I do appreciate the suggestions & bug reports - thank you for providing them!

(As for halting and catching fire - I think that should literally just be "run JMP 0 0 for a special surprise" or something :P)

(+1)

Some kind of auto-save would probably be a good idea, yes - much like for a text editor, since it includes one - and I do agree that it should not auto-save by overwriting the proper (manual) save file(s). I believe the approach you suggest should work - not sure if it's the best one, or whether it should be a game-wide auto-save file, I suppose it depends on how/when you want to detect and load it. (As in, on game start, or when a user tries to load a previous save, or when they re-enter a level with any auto-save file, or what. Also consider asking first instead of just loading, in case the auto-save itself got corrupted enough to crash the game when loaded.) Whether to auto-save the entire game state in one file, or several, probably depends on what features you want to have as well - e.g. if you want to allow save/load of disk state separately from program or level, keeping them separate (and separately restorable) is probably better, but keeping the entire auto-save in one file would probably be easier if you (maybe later) find you want to save other parts of the game state as well (e.g. which stage of a tutorial the player was at).

To be honest, I think that's the largest and in many ways most difficult part of creating something like this - deciding how exactly you want it to work, to be properly user-friendly. I don't have any real answers for that part, it's not really my field - so you should consider anything I say about it to be just suggestions for things to consider when you make your own decisions about it.

--

Your pseudocode is pretty much it, yes - or close enough anyway. (Assuming the recursion only happens in the else branch of the inner if.) Not exactly what I had in mind (ends up halting at a different instruction), but I believe it should work.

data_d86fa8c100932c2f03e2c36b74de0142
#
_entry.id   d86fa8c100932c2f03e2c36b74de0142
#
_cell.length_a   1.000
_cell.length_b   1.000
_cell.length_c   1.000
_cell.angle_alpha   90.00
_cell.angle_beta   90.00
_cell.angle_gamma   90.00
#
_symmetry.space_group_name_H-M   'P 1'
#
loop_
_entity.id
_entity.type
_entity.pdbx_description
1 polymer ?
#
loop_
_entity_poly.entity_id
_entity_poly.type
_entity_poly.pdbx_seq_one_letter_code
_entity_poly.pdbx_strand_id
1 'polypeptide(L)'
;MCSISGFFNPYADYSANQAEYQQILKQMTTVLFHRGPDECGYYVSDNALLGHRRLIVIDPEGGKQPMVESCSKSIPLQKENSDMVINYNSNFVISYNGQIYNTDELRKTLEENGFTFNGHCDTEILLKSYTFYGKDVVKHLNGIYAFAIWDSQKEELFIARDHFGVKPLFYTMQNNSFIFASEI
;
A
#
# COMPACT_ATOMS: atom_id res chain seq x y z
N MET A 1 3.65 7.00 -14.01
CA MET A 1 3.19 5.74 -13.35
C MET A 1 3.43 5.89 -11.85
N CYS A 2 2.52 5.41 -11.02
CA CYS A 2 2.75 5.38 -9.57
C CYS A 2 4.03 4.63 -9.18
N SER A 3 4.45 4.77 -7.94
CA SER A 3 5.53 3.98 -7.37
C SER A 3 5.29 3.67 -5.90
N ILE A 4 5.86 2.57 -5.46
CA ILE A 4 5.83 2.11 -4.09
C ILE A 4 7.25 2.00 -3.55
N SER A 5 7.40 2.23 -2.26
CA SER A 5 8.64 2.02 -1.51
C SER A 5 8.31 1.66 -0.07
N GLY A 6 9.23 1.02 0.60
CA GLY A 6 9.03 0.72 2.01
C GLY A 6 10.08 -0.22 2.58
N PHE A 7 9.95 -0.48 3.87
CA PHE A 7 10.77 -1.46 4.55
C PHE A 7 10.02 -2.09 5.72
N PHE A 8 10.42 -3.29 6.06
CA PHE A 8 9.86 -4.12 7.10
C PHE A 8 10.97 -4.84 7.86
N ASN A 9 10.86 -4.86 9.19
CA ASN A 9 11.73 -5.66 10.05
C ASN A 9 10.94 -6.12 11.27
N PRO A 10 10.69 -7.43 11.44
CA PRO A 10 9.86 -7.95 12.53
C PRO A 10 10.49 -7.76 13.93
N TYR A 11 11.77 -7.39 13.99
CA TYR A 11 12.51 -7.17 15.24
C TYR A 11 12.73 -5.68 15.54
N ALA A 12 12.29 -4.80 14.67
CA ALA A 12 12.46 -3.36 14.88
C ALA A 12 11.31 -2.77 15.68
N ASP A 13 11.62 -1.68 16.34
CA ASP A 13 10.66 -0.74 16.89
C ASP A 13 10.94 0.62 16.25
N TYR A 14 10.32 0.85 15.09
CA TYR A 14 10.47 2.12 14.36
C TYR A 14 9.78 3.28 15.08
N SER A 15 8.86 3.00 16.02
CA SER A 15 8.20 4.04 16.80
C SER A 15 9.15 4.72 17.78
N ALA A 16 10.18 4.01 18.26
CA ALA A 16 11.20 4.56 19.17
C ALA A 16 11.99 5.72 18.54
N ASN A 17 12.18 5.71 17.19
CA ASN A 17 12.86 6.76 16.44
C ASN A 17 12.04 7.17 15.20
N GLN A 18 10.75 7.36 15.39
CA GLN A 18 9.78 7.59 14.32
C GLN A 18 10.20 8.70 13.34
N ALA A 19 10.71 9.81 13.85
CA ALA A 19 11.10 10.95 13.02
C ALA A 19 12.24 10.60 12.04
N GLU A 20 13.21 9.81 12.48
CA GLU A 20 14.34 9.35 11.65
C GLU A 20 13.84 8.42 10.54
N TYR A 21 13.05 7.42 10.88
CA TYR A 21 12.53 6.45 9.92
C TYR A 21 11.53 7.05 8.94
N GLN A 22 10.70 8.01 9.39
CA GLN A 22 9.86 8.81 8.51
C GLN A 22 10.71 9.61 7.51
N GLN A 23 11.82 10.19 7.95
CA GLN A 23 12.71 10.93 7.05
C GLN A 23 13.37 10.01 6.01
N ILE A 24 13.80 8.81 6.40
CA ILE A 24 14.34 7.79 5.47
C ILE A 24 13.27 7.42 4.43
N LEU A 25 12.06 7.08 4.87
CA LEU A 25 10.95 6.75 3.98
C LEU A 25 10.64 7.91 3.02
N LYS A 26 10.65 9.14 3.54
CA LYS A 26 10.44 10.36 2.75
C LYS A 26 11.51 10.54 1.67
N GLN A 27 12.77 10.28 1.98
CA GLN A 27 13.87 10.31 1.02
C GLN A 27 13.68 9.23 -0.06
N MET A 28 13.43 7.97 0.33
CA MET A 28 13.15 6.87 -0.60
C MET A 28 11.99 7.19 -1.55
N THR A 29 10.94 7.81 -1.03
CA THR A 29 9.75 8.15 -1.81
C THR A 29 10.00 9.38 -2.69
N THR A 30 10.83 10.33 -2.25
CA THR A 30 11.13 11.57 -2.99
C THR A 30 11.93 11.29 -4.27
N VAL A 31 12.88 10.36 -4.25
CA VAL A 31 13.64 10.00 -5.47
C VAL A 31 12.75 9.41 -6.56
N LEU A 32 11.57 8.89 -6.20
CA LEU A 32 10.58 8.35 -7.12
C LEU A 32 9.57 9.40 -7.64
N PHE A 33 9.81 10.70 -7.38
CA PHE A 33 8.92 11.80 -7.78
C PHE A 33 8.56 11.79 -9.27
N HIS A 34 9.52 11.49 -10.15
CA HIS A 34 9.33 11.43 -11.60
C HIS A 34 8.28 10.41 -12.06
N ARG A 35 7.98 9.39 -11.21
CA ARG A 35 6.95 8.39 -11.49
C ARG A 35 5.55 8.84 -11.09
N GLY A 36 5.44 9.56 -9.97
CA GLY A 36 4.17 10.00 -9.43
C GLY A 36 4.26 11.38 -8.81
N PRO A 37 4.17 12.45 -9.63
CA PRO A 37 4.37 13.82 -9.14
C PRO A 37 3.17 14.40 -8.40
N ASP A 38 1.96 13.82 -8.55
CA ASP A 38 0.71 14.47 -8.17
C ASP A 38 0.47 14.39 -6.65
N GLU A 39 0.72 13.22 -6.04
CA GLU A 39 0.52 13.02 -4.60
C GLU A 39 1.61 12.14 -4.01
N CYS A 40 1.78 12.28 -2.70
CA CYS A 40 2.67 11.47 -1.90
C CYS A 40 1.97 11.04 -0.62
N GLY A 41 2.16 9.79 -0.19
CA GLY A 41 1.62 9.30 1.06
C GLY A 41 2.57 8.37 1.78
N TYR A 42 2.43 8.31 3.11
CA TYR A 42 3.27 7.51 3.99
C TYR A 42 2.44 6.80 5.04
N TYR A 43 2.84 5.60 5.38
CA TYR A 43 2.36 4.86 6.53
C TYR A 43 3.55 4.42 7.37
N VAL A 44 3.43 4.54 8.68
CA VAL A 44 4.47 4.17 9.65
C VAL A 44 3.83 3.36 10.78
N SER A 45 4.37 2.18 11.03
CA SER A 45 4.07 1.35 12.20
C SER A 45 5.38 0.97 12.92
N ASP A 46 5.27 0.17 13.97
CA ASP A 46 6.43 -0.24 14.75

Actually, come to think of it, assuming that no instruction should be able to be repeated (via recursion) in the same clock cycle without a flameout, there's a slightly simpler and safer variant that would catch loops of any instruction, not just a JMP. The additional safety comes from the code being concentrated in fewer places, and not needing to be duplicated for each relevant instruction.

... (the rest is same as before...)
void DoProcess() //this actually executes op-codes & whatnot
{
    if(runAddresses.Contains(currentCounter))
    {
        DoFlameout();
        return;
    }
    runAddresses.Add(currentCounter);
    ... code for each instruction goes here, no further checks needed...
}

Of course, if you ever add any instructions that should be able to re-run the same address immediately (e.g. an "overwrite self and immediately re-execute" instruction), this won't work and you'd have to spread it out per instruction again. But I'd suggest against adding something like that, since it's rather dangerous (it could overwrite itself with itself, and then there's a loop again. Better to say that the overwrite requires a clock cycle, even if the implicit jump-to-self that follows doesn't).

And yes, this solution would somewhat limit a two-core version of the PC, but logically, if such a loop would break a single-core CPU, then it should also break the core that ran the loop in a two-core setup as well, even if the other core would still work afterwards. (Which it might not, since the first core breaking might also break something on the motherboard that the second core needs to function.) It's also easy to work around - just ensure that your busy loop includes a non-JMP instruction to give the second core a moment between instructions to modify the first core's memory. (It's kind of arguable whether it matters which of the two instructions it modifies...) Or use IFJMP instead, since that's not instant. (Unless you intend to make it be?)